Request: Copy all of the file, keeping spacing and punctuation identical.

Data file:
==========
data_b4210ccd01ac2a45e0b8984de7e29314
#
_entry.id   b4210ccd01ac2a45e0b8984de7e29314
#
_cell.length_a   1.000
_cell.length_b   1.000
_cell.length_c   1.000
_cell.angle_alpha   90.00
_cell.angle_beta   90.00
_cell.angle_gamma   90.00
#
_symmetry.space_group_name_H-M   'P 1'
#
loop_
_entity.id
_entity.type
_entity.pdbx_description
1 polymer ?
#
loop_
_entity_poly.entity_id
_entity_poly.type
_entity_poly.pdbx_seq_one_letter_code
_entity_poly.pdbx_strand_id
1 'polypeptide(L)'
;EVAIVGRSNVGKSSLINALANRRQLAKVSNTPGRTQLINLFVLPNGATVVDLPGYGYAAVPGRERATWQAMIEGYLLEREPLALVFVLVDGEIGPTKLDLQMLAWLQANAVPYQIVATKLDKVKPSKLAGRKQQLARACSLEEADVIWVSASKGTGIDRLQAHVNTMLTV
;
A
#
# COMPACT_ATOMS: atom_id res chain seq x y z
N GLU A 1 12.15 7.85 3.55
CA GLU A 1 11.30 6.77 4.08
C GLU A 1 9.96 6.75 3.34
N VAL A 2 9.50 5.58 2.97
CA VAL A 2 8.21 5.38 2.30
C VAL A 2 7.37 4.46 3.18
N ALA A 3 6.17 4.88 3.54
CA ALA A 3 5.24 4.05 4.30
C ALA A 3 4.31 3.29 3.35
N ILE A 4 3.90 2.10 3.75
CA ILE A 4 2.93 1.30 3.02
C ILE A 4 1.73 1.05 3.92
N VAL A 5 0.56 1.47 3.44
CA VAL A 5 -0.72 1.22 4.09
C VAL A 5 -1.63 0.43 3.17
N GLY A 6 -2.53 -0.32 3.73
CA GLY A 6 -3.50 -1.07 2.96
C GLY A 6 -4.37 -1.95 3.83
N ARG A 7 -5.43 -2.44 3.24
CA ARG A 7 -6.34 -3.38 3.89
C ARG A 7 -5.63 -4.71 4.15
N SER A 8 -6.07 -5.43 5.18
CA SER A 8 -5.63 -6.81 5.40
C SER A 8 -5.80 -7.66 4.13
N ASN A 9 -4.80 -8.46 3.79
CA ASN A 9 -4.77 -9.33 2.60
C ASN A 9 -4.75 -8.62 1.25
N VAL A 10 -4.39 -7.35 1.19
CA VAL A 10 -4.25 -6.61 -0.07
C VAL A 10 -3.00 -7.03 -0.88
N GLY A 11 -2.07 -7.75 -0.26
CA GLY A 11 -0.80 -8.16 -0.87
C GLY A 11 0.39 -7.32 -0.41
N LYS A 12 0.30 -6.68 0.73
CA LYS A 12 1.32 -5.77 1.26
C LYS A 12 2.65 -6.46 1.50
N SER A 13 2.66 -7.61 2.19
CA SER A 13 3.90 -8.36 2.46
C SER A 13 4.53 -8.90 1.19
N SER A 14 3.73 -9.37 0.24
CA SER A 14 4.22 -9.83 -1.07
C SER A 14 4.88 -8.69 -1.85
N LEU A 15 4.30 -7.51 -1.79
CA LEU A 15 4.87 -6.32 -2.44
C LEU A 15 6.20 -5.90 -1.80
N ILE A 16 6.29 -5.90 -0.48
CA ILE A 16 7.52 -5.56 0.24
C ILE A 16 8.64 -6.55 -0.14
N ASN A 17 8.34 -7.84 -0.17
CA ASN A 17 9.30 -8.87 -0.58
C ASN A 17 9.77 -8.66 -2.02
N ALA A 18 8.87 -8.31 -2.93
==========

data_b4210ccd01ac2a45e0b8984de7e29314
#
_entry.id   b4210ccd01ac2a45e0b8984de7e29314
#
_cell.length_a   1.000
_cell.length_b   1.000
_cell.length_c   1.000
_cell.angle_alpha   90.00
_cell.angle_beta   90.00
_cell.angle_gamma   90.00
#
_symmetry.space_group_name_H-M   'P 1'
#
loop_
_entity.id
_entity.type
_entity.pdbx_description
1 polymer ?
#
loop_
_entity_poly.entity_id
_entity_poly.type
_entity_poly.pdbx_seq_one_letter_code
_entity_poly.pdbx_strand_id
1 'polypeptide(L)'
;EVAIVGRSNVGKSSLINALANRRQLAKVSNTPGRTQLINLFVLPNGATVVDLPGYGYAAVPGRERATWQAMIEGYLLEREPLALVFVLVDGEIGPTKLDLQMLAWLQANAVPYQIVATKLDKVKPSKLAGRKQQLARACSLEEADVIWVSASKGTGIDRLQAHVNTMLTV
;
A
#
# COMPACT_ATOMS: atom_id res chain seq x y z
N GLU A 1 12.15 7.85 3.55
CA GLU A 1 11.30 6.77 4.08
C GLU A 1 9.96 6.75 3.34
N VAL A 2 9.50 5.58 2.97
CA VAL A 2 8.21 5.38 2.30
C VAL A 2 7.37 4.46 3.18
N ALA A 3 6.17 4.88 3.54
CA ALA A 3 5.24 4.05 4.30
C ALA A 3 4.31 3.29 3.35
N ILE A 4 3.90 2.10 3.75
CA ILE A 4 2.93 1.30 3.02
C ILE A 4 1.73 1.05 3.92
N VAL A 5 0.56 1.47 3.44
CA VAL A 5 -0.72 1.22 4.09
C VAL A 5 -1.63 0.43 3.17
N GLY A 6 -2.53 -0.32 3.73
CA GLY A 6 -3.50 -1.07 2.96
C GLY A 6 -4.37 -1.95 3.83
N ARG A 7 -5.43 -2.44 3.24
CA ARG A 7 -6.34 -3.38 3.89
C ARG A 7 -5.63 -4.71 4.15
N SER A 8 -6.07 -5.43 5.18
CA SER A 8 -5.63 -6.81 5.40
C SER A 8 -5.80 -7.66 4.13
N ASN A 9 -4.80 -8.46 3.79
CA ASN A 9 -4.77 -9.33 2.60
C ASN A 9 -4.75 -8.62 1.25
N VAL A 10 -4.39 -7.35 1.19
CA VAL A 10 -4.25 -6.61 -0.07
C VAL A 10 -3.00 -7.03 -0.88
N GLY A 11 -2.07 -7.75 -0.26
CA GLY A 11 -0.80 -8.16 -0.87
C GLY A 11 0.39 -7.32 -0.41
N LYS A 12 0.30 -6.68 0.73
CA LYS A 12 1.32 -5.77 1.26
C LYS A 12 2.65 -6.46 1.50
N SER A 13 2.66 -7.61 2.19
CA SER A 13 3.90 -8.36 2.46
C SER A 13 4.53 -8.90 1.19
N SER A 14 3.73 -9.37 0.24
CA SER A 14 4.22 -9.83 -1.07
C SER A 14 4.88 -8.69 -1.85
N LEU A 15 4.30 -7.51 -1.79
CA LEU A 15 4.87 -6.32 -2.44
C LEU A 15 6.20 -5.90 -1.80
N ILE A 16 6.29 -5.90 -0.48
CA ILE A 16 7.52 -5.56 0.24
C ILE A 16 8.64 -6.55 -0.14
N ASN A 17 8.34 -7.84 -0.17
CA ASN A 17 9.30 -8.87 -0.58
C ASN A 17 9.77 -8.66 -2.02
N ALA A 18 8.87 -8.31 -2.93